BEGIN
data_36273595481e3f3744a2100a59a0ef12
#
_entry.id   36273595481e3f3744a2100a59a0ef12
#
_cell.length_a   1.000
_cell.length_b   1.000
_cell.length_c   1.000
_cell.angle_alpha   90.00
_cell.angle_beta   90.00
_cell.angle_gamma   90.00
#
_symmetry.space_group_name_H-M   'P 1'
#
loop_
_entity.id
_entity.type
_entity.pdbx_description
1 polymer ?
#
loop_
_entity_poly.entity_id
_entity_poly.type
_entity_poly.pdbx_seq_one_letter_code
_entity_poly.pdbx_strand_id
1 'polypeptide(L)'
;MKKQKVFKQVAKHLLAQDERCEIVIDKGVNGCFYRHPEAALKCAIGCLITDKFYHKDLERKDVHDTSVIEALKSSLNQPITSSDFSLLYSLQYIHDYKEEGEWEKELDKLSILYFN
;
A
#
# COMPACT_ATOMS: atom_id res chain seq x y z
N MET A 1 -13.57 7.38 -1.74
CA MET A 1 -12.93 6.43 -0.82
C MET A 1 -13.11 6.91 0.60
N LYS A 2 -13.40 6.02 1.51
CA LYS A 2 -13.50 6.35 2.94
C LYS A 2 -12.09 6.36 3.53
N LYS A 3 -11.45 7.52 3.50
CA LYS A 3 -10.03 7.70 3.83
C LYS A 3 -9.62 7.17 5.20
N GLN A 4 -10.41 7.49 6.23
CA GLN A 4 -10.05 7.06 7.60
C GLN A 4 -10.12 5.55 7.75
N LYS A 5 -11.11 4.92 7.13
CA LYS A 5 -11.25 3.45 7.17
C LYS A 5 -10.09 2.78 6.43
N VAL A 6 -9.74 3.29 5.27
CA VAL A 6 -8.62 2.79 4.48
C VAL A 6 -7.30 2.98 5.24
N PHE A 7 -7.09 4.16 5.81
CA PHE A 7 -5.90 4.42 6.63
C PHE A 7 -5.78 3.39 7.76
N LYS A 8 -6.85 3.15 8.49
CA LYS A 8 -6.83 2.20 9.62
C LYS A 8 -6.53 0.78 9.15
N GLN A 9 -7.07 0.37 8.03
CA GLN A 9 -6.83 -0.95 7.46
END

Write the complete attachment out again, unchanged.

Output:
data_36273595481e3f3744a2100a59a0ef12
#
_entry.id   36273595481e3f3744a2100a59a0ef12
#
_cell.length_a   1.000
_cell.length_b   1.000
_cell.length_c   1.000
_cell.angle_alpha   90.00
_cell.angle_beta   90.00
_cell.angle_gamma   90.00
#
_symmetry.space_group_name_H-M   'P 1'
#
loop_
_entity.id
_entity.type
_entity.pdbx_description
1 polymer ?
#
loop_
_entity_poly.entity_id
_entity_poly.type
_entity_poly.pdbx_seq_one_letter_code
_entity_poly.pdbx_strand_id
1 'polypeptide(L)'
;MKKQKVFKQVAKHLLAQDERCEIVIDKGVNGCFYRHPEAALKCAIGCLITDKFYHKDLERKDVHDTSVIEALKSSLNQPITSSDFSLLYSLQYIHDYKEEGEWEKELDKLSILYFN
;
A
#
# COMPACT_ATOMS: atom_id res chain seq x y z
N MET A 1 -13.57 7.38 -1.74
CA MET A 1 -12.93 6.43 -0.82
C MET A 1 -13.11 6.91 0.60
N LYS A 2 -13.40 6.02 1.51
CA LYS A 2 -13.50 6.35 2.94
C LYS A 2 -12.09 6.36 3.53
N LYS A 3 -11.45 7.52 3.50
CA LYS A 3 -10.03 7.70 3.83
C LYS A 3 -9.62 7.17 5.20
N GLN A 4 -10.41 7.49 6.23
CA GLN A 4 -10.05 7.06 7.60
C GLN A 4 -10.12 5.55 7.75
N LYS A 5 -11.11 4.92 7.13
CA LYS A 5 -11.25 3.45 7.17
C LYS A 5 -10.09 2.78 6.43
N VAL A 6 -9.74 3.29 5.27
CA VAL A 6 -8.62 2.79 4.48
C VAL A 6 -7.30 2.98 5.24
N PHE A 7 -7.09 4.16 5.81
CA PHE A 7 -5.90 4.42 6.63
C PHE A 7 -5.78 3.39 7.76
N LYS A 8 -6.85 3.15 8.49
CA LYS A 8 -6.83 2.20 9.62
C LYS A 8 -6.53 0.78 9.15
N GLN A 9 -7.07 0.37 8.03
CA GLN A 9 -6.83 -0.95 7.46